RALFing Around the Region

You may have heard the term “RALF” floating around a bit on our socials, so what are RALFs? Regional Agricultural Landcare Facilitators (RALFs) support farmers, industry, and community groups to adopt new and innovative sustainable agriculture practices.

They are funded under the Australian Government’s National Landcare Program. At NACC NRM, we have two RALFs, Annabelle and Shannah, and it has been a super busy month for them! They have been travelling around the Northern Ag Region, supporting, and attending many different events. We hope you saw us at one of them!

We were so excited to be able to connect with producers, grower groups and industry members, while also learning so much from the amazing presenters at all the events. Some of them included Living Farm, CBH Group, Intergrain, Summit Fertilisers, CSBP, Rabobank, AGT, Longreach Plant Breeders, Nufarm, GRDC, Pacific seeds, Chickpea Breeding Australia, and Northern Agri Group.

We were lucky enough to be able to support multiple events this past month including Weelhamby Farm Field Walk, West Midlands Group Student Crop Walk, West Midlands Group Spring Field Day, and Mingenew Irwin Group Spring Field Day.

We were also very fortunate to be able to attend some other events in our regions. Some events that we attended included: Liebe Group Spring Field Day, Mingenew Irwin Group Sandplain Field Day, Morawa Farm Improvement Group Spring Field Day, Yuna Farm Improvement Group Spring Field Day, and AgZero 2030 Climate Solutions & Navigating to Net Zero Transition for WA Ag.

Some of our favourite topics this year included Safflower production, chickpea breeding and NVT trials.

Safflower (Carthamus tinctorius L.) is a minor crop in Australia mainly grown for its oil properties. Safflower can be grown in later winter to spring to replace failed winter crops and increases the options for the pre-sowing control of problem winter weeds. Safflower is heat and drought-resistant and is adaptable to arid and semi-arid climates. As Safflower is a long-season crop and has a deep taproot, it can use surplus water that is deep in the soil profile.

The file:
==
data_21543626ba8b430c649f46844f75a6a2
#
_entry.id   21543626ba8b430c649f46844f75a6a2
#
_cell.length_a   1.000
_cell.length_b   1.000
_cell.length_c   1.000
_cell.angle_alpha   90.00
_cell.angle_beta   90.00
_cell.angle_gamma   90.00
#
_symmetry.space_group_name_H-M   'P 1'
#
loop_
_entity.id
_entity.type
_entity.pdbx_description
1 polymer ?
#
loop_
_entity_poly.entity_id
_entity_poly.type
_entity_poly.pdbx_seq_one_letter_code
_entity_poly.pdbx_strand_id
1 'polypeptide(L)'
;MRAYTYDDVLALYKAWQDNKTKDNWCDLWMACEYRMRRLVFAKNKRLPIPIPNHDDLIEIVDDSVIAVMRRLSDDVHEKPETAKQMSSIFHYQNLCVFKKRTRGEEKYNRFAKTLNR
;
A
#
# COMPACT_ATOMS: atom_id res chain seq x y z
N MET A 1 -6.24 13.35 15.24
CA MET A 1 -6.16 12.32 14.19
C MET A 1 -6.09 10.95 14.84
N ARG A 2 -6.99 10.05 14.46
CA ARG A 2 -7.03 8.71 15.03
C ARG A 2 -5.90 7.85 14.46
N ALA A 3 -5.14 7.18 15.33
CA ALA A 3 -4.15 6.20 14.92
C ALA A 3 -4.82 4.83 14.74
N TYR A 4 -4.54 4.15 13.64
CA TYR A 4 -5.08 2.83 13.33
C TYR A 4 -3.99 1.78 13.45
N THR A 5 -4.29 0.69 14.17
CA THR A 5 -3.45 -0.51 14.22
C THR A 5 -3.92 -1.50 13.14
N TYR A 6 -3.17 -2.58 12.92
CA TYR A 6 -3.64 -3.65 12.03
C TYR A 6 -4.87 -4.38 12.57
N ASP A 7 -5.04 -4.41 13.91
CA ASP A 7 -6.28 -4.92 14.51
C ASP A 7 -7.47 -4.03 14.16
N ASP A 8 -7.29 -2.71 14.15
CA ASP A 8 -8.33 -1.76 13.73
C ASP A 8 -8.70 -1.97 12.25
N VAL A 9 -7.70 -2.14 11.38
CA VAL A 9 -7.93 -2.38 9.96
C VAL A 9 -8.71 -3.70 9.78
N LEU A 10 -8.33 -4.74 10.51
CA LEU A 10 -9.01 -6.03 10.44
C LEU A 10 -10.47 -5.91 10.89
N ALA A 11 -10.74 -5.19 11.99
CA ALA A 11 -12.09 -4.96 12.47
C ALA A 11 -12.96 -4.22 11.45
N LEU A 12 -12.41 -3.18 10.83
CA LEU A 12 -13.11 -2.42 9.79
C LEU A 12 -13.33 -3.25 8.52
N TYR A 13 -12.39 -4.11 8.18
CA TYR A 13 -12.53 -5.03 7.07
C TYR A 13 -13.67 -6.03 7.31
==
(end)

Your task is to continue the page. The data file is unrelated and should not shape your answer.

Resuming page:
There are two types of safflowers, which produce two different types of oil, one high in monounsaturated fatty acid (oleic acid) and the other high in polyunsaturated fatty acid (linoleic acid). Due to the lack of suitable cultivars, safflower has been a minor crop in Australia. Still, recent research has focused on a new end use for safflower in industrial applications such as biodegradable plastics.

Chickpeas are the second biggest pulse crop in Western Australia in terms of planting area and production. Chickpeas are annual leguminous crops, used for both animal and human consumption. They prefer deep, well-drained, loam-clay soils, and prefer to grow in 350mm + rainfall areas. Chickpeas are generally a break crop that can be used in rotations to effectively break the lifecycle of cereal root diseases.

So why grow chickpeas? Chickpeas have the ability to fix atmospheric nitrogen (N₂) resulting in more soil N for following cereal crops. The amount of nitrogen fixed is determined by how well the chickpeas grow and the level of nitrate in the soil at planting, though they can fix up to 70 kgN/ ha. They also have an extensive and deep root system, and there is an option for deep sowing in stored soil moisture. They can also be sown relatively late compared to wheat, which makes them easy to fit into your cropping production.

For more information on safflower and chickpeas, check out the links below.




Shannah Kanny – Regional Agriculture Landcare Facilitator

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